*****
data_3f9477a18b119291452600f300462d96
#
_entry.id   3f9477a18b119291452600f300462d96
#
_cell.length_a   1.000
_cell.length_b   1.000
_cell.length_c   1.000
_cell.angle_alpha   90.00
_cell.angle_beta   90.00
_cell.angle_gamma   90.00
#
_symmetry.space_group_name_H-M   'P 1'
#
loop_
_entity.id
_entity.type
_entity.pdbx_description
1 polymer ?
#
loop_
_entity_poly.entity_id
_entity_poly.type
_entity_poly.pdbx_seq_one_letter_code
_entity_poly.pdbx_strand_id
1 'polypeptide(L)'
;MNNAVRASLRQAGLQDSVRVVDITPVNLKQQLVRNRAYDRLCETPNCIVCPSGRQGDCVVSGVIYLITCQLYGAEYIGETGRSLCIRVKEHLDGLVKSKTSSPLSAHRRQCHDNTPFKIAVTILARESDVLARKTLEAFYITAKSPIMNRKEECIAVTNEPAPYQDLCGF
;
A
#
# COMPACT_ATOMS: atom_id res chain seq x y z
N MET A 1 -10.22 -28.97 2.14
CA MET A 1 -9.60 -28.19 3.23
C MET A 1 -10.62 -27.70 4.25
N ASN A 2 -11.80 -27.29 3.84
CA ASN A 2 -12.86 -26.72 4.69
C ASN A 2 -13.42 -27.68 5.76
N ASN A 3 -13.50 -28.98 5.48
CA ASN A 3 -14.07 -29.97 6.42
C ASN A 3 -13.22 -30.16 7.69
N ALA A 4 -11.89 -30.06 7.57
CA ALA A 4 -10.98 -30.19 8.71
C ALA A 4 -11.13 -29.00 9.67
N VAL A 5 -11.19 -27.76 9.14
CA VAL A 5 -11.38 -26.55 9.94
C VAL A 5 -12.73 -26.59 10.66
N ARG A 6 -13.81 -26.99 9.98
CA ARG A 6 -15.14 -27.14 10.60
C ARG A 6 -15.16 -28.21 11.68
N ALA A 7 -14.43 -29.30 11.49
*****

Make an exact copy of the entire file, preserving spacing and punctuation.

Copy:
data_3f9477a18b119291452600f300462d96
#
_entry.id   3f9477a18b119291452600f300462d96
#
_cell.length_a   1.000
_cell.length_b   1.000
_cell.length_c   1.000
_cell.angle_alpha   90.00
_cell.angle_beta   90.00
_cell.angle_gamma   90.00
#
_symmetry.space_group_name_H-M   'P 1'
#
loop_
_entity.id
_entity.type
_entity.pdbx_description
1 polymer ?
#
loop_
_entity_poly.entity_id
_entity_poly.type
_entity_poly.pdbx_seq_one_letter_code
_entity_poly.pdbx_strand_id
1 'polypeptide(L)'
;MNNAVRASLRQAGLQDSVRVVDITPVNLKQQLVRNRAYDRLCETPNCIVCPSGRQGDCVVSGVIYLITCQLYGAEYIGETGRSLCIRVKEHLDGLVKSKTSSPLSAHRRQCHDNTPFKIAVTILARESDVLARKTLEAFYITAKSPIMNRKEECIAVTNEPAPYQDLCGF
;
A
#
# COMPACT_ATOMS: atom_id res chain seq x y z
N MET A 1 -10.22 -28.97 2.14
CA MET A 1 -9.60 -28.19 3.23
C MET A 1 -10.62 -27.70 4.25
N ASN A 2 -11.80 -27.29 3.84
CA ASN A 2 -12.86 -26.72 4.69
C ASN A 2 -13.42 -27.68 5.76
N ASN A 3 -13.50 -28.98 5.48
CA ASN A 3 -14.07 -29.97 6.42
C ASN A 3 -13.22 -30.16 7.69
N ALA A 4 -11.89 -30.06 7.57
CA ALA A 4 -10.98 -30.19 8.71
C ALA A 4 -11.13 -29.00 9.67
N VAL A 5 -11.19 -27.76 9.14
CA VAL A 5 -11.38 -26.55 9.94
C VAL A 5 -12.73 -26.59 10.66
N ARG A 6 -13.81 -26.99 9.98
CA ARG A 6 -15.14 -27.14 10.60
C ARG A 6 -15.16 -28.21 11.68
N ALA A 7 -14.43 -29.30 11.49